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NFJS, the Magazine Publishes First 2012 Issue and Big News

March 9, 2012

NFJS, the Magazine - March 2012 CoverThe first issue of 2012 has arrived and it comes with good news for the thousands who will attend No Fluff Just Stuff stops this year—every attendee will receive a 2012 subscription to the magazine as part of their registration fee.

The March issue is a strong start to the year and includes two Scala articles, a look at one of the biggest new features of Groovy 2.0 and a demonstration of application portfolios for enterprise architects. Abstracts to the articles are below.

If you’re intrigued enough to want the full articles, you can get a full 2012 subscription here for U.S. $50.






Safe and Sound with Groovy 2.0

Hamlet D’Arcy

The big news in the Groovy world is the upcoming release later this year of Groovy 2.0. It’s been five years since the 1.0 release, and in that time we’ve seen five minor updates to the Groovy language, the most recent being version 1.8 last year. Don’t worry, the major release is backwards compatible with previous Groovies. The 2.0 increment is earned because of the size and scope of its biggest features: modularization, invoke dynamic support, and most importantly an upgrade to the static type system. Groovy 2.0 will contain a static type checker which validates your code as part of the compiler, similar to what you’re familiar with from Java. The final class files and bytecode produced is still the same as before, but with this feature you have the safety you expect from Java with the conciseness and expressiveness of Groovy. Let’s explore this feature and see what it’s all about.

Log4JFugue ReWrite, Part 1

Brian Tarbox

It’s the old chicken and the egg problem: until you have experience using a new language you can’t convince anyone to let you use the language. You can learn a language’s syntax from a book or a class but only experience with the language can give you proficiency.

The Cloud and Application Portfolios for Enterprise Architects

Ken Sipe

There is much diversity in the software applications that run the enterprise. The diversity can be recognized through a large number of factors from mission critical to supportive, from complex to simple, from costly to relatively inexpensive. Often organizations tend to treat all or many of these applications with the same level of commitment and support. But does that make sense? Would there be value in understanding which applications are part of our core business? And which ones merely support our business? By better understanding the business applications, their costs in terms of software and hardware, their classification in terms of supportive or core to our business and the level of their maturity and stability, we can better access our choices in software and platform selection to maximum the business ROI. That is what application Portfolios are all about. It is the collection of this intelligence in one report which can help us to be more responsible with our resources.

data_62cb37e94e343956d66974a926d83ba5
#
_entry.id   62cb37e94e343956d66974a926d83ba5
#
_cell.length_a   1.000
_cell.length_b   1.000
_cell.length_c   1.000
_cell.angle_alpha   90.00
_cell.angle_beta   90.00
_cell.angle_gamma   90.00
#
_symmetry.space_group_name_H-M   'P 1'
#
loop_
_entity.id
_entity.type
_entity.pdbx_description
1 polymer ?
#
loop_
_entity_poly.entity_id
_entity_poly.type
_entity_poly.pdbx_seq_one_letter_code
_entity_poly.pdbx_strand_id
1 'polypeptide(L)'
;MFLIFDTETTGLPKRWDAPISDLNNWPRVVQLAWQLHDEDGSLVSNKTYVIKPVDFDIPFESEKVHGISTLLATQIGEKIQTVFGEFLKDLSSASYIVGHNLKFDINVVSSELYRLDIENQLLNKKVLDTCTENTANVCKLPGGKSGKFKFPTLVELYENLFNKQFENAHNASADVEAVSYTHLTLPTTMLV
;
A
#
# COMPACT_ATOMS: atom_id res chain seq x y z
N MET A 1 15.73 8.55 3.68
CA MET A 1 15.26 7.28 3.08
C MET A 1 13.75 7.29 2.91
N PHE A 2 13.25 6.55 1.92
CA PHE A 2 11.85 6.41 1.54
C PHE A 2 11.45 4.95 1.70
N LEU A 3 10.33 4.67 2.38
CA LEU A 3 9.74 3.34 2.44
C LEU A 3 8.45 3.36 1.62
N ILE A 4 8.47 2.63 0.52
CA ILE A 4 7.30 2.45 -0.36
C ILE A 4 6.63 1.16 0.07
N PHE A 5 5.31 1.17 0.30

Scaling up and out with Akka

Nilanjan Raychaudhuri

Hanging by a thread is the punishment for shared state concurrency

– Gilad Bracha

Let’s face it, building a concurrent or parallel application is hard. Only a handful of programmers can actually write a “correct” and well-behaved concurrent application. We can all roll our sleeves up and build a multi-threaded application but will it function correctly? Will be it free of deadlocks? What about livelocks? Not to mention the hours we have to spend in debugging issues. The culprit is mutable state. Actually, it will be easy to write a correct concurrent application using threads if we don’t have to share data or state between running threads inside an application. Think about it for a moment, no shared state means no locks and no synchronized. It’s like all the lanes are open in a road and other cars block no car. It’s quite hard to imagine that because threads encourage shared state concurrency. In fact, I will argue that threads are a much lower abstraction for building concurrent and parallel systems. We need much higher abstractions and building blocks to build applications that help programmers to build concurrent applications easily without worrying about too many details.

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